22 Seeing ye have purified your souls in obeying the truth through the Spirit unto unfeigned love of the brethren, see that ye love one another with a pure heart fervently:
23 Being born again, not of corruptible seed, but of incorruptible, by the word of God, which liveth and abideth for ever.
24 For all flesh is as grass, and all the glory of man as the flower of grass. The grass withereth, and the flower thereof falleth away:
25 But the word of the Lord endureth for ever. And this is the word which by the gospel is preached unto you.

There's a metaphor in verse 13 - "gird up the loins of your mind." Men wore long robes, but when they had a task requiring increased mobility, they tucked their robes in at their belts, an action referred to as "girding up one's loins." While this was done for work, athletics, traveling, warfare, etc., based upon Peter's reference to the passover lamb in verse 19, he may have had in view here Exodus 12:11 (see notes), "And thus shall ye eat it; with your loins girded, your shoes on your feet, and your staff in your hand; and ye shall eat it in haste: it is the LORD's passover." In any case, the message is clear - stay alert in anticipation for "the revelation of Jesus Christ," a reference to the rapture of Believers (I Thessalonians 4:13-18, see notes).

The usage of the word "hope" in verse 13 comes from the Greek word ("elpizo") which literally means "confident expectation." Since you've been saved in Christ, act like it (verse 14). Here's a clear call for Believers to live out their righteousness before the world. I particularly find verses 15-16 meaningful, "But as he which hath called you is holy, so be ye holy in all manner of conversation [Greek: "anastrophe" means "lifestyle"]; Because it is written, Be ye holy; for I am holy." Peter quotes Leviticus 11:44-45 (see notes) here. These words are found again in Leviticus 19:2 (see notes). These verses are talking about lifestyle after salvation - strengthened by the fact that Leviticus 11 and 19 are also dealing with lifestyle. Let's take a look at three Greek words with he same root. The first is "hagiasmos" - used 10 times in the New Testament and is translated "holiness" or "sanctification." The verb equivalent of this noun is "hagiazo" and means "to set apart or dedicate." The Greek adjective form of that root is "hagios," which is translated "holy" or when used as a noun is often translated "saints." In other words, a Believer is "set apart" for an eternity in Heaven as a "saint" of God, and in that respect, all Christians are "holy."Peter uses the adjective "holy" (Greek: "hagios" means "set apart") four times in two verses to indicate a Believer's responsibility to set a Christ-like example before the world. Since Believers are set apart in Christ, we should act like it under the power and influence of the Holy Spirit. Let the world see your life in Christ. Or...perhaps I should say, "Let the world see Christ in your manner of living."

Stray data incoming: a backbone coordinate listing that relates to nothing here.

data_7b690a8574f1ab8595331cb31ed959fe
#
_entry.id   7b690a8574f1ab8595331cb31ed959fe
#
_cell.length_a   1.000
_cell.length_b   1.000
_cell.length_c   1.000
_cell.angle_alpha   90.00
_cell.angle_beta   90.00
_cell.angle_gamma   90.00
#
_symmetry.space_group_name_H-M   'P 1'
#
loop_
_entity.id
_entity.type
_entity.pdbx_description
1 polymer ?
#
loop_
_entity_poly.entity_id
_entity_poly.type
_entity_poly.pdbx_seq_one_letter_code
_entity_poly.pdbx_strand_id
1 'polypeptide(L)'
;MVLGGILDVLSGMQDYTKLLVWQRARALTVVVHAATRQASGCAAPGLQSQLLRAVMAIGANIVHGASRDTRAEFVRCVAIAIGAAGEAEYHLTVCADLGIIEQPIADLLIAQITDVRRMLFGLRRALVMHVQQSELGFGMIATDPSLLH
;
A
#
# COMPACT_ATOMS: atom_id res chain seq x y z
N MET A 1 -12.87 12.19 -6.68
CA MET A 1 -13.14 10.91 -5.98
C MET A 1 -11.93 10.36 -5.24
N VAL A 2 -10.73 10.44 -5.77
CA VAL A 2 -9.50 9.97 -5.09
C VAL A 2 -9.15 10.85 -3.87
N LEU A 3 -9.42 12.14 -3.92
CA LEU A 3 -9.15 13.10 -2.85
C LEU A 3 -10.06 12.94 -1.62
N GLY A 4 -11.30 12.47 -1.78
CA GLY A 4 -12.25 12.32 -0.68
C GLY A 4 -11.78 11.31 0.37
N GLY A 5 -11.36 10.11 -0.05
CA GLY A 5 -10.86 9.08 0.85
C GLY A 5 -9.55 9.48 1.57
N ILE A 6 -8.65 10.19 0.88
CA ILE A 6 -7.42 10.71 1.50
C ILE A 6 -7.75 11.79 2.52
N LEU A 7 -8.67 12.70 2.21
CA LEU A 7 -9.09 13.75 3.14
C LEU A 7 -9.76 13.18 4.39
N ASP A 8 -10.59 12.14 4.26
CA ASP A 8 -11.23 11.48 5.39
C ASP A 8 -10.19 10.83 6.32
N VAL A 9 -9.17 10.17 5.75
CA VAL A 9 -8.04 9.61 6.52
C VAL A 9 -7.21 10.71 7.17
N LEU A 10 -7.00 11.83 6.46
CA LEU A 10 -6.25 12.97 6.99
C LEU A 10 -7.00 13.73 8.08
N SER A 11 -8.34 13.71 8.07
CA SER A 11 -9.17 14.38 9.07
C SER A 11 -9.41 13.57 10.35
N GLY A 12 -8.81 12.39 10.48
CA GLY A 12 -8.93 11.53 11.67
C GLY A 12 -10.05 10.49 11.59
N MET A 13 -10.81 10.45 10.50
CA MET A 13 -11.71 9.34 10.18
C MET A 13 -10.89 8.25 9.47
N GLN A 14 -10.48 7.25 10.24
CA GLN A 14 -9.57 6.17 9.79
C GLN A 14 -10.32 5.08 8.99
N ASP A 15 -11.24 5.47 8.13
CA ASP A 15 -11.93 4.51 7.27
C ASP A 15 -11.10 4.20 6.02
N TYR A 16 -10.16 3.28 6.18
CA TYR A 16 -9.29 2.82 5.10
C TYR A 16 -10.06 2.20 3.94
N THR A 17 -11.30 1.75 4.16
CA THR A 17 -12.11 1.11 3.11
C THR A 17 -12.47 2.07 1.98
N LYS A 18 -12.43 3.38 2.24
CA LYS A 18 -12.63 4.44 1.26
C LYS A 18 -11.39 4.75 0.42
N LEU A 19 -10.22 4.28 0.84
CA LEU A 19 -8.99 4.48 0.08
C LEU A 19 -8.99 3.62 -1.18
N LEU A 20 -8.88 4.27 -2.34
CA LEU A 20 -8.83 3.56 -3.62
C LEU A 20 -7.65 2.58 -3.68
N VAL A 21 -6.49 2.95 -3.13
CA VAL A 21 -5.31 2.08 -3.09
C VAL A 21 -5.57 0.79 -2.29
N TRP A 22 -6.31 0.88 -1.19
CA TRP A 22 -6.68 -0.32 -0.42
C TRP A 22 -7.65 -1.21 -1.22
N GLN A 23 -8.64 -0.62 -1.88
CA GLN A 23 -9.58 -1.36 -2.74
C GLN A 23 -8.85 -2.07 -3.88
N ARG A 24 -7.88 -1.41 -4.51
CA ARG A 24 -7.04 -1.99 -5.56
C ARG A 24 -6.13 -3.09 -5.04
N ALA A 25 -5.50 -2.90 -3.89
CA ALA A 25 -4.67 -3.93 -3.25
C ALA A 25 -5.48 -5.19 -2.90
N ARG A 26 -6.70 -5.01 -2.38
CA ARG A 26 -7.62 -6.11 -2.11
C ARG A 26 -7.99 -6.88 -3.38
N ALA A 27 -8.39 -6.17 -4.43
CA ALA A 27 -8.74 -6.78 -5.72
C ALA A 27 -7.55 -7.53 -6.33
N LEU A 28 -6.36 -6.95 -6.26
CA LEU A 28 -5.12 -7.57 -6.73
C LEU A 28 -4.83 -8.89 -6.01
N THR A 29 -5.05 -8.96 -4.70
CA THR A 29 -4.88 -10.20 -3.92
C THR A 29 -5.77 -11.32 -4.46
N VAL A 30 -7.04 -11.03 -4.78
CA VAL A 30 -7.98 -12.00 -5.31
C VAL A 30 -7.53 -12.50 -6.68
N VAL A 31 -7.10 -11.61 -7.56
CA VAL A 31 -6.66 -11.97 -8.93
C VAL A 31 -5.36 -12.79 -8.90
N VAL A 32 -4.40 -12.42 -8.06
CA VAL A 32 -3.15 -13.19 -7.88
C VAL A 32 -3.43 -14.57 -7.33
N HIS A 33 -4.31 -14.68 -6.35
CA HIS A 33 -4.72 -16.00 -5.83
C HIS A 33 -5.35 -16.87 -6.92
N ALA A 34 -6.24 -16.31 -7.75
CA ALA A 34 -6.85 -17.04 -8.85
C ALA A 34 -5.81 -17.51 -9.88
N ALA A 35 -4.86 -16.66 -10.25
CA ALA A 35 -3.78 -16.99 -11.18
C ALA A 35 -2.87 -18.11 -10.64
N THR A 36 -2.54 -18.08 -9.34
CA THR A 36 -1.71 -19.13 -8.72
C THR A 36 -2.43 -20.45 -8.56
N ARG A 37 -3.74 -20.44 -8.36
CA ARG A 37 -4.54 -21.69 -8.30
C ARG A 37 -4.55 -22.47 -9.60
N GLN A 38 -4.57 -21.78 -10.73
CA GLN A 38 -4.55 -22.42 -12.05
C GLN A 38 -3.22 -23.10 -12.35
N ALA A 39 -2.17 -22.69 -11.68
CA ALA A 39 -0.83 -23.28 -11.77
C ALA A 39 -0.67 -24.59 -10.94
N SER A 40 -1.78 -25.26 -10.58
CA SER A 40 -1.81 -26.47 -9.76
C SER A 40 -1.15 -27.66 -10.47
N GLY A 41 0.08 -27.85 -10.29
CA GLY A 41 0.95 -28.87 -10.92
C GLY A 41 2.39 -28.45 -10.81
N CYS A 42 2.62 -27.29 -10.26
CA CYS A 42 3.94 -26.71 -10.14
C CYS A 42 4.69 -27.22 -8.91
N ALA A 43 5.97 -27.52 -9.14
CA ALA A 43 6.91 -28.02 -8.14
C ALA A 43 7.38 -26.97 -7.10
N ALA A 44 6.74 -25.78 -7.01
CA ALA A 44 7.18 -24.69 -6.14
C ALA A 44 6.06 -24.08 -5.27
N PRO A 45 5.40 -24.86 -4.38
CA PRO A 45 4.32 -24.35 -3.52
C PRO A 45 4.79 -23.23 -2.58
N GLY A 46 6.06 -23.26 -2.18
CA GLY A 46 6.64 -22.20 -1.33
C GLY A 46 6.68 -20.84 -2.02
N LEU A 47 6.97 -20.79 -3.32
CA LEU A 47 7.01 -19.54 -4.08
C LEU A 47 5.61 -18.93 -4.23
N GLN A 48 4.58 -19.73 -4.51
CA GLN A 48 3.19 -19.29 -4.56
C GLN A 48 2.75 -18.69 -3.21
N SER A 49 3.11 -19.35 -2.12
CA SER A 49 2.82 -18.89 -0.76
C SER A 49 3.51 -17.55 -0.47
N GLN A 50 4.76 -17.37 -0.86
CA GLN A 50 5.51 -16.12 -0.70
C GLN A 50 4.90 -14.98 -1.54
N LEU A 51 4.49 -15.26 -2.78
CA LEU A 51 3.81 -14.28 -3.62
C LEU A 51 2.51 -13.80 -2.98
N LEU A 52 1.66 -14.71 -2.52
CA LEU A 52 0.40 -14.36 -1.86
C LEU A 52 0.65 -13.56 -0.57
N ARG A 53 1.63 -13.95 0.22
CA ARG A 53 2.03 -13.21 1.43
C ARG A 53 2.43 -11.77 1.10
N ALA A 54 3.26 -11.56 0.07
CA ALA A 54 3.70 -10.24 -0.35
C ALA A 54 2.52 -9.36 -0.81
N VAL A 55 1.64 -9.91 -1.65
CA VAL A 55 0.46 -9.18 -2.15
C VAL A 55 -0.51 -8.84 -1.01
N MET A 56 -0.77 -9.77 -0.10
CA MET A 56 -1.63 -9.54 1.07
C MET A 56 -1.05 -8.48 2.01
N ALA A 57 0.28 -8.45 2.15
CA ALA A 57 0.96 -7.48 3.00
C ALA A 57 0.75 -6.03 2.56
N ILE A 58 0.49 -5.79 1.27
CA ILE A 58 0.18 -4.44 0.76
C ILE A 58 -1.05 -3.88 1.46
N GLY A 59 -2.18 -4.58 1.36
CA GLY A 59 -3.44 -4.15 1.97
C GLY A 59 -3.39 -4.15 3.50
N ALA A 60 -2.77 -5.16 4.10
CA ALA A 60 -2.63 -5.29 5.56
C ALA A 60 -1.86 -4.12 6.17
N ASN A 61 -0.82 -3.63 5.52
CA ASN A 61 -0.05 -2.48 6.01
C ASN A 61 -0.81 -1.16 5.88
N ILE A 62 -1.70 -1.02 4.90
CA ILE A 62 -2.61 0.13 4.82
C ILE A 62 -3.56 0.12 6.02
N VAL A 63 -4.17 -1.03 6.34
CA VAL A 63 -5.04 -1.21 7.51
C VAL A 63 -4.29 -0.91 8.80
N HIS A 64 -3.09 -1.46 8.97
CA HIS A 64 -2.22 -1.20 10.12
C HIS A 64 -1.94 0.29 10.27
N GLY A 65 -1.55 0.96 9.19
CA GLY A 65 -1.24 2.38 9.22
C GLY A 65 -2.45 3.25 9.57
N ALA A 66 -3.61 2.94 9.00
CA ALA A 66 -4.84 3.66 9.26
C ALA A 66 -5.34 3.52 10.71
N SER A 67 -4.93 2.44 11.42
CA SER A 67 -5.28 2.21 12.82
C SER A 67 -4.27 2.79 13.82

Verse 17 sets up the rest of the chapter, "And if ye call on the Father, who without respect of persons judgeth according to every man's work, pass the time of your sojourning here in fear." Notice the "if" clause - "if ye call on the Father" followed by the "then" clause - "pass the time of your sojourning here in fear." The usage of the word "paroikia" for "sojourning" here holds the connotation that Believers are strangers in this world - the very same thought conveyed with his usage of "strangers" in verse 1. Believers are just passing through this world. As such, the "fear" of verse 17 (Greek: "phobos") projects that our attitude be mindful of the seriousness of the situation as aliens in a Christ-rejecting world. Now Peter lists the supporting arguments for his exhortation of verse 17 by first of all explaining what's different about us - our spiritual redemption. Notice in verse 18 that our redemption is not earthly in nature, but spiritual as in verse 19, "But with the precious blood of Christ, as of a lamb without blemish and without spot." It is not clear whether Peter refers to paganism or Judaism in verse 18 when he refers to those traditions as being "vain." Whatever, they don't measure up to Christ's sacrifice of his own blood. Why? Because he was "foreordained before the foundation of the world" to make that sacrifice (verse 20) and because God "raised him up from the dead, and gave him glory" (verse 21). As a result, our faith and hope is in God.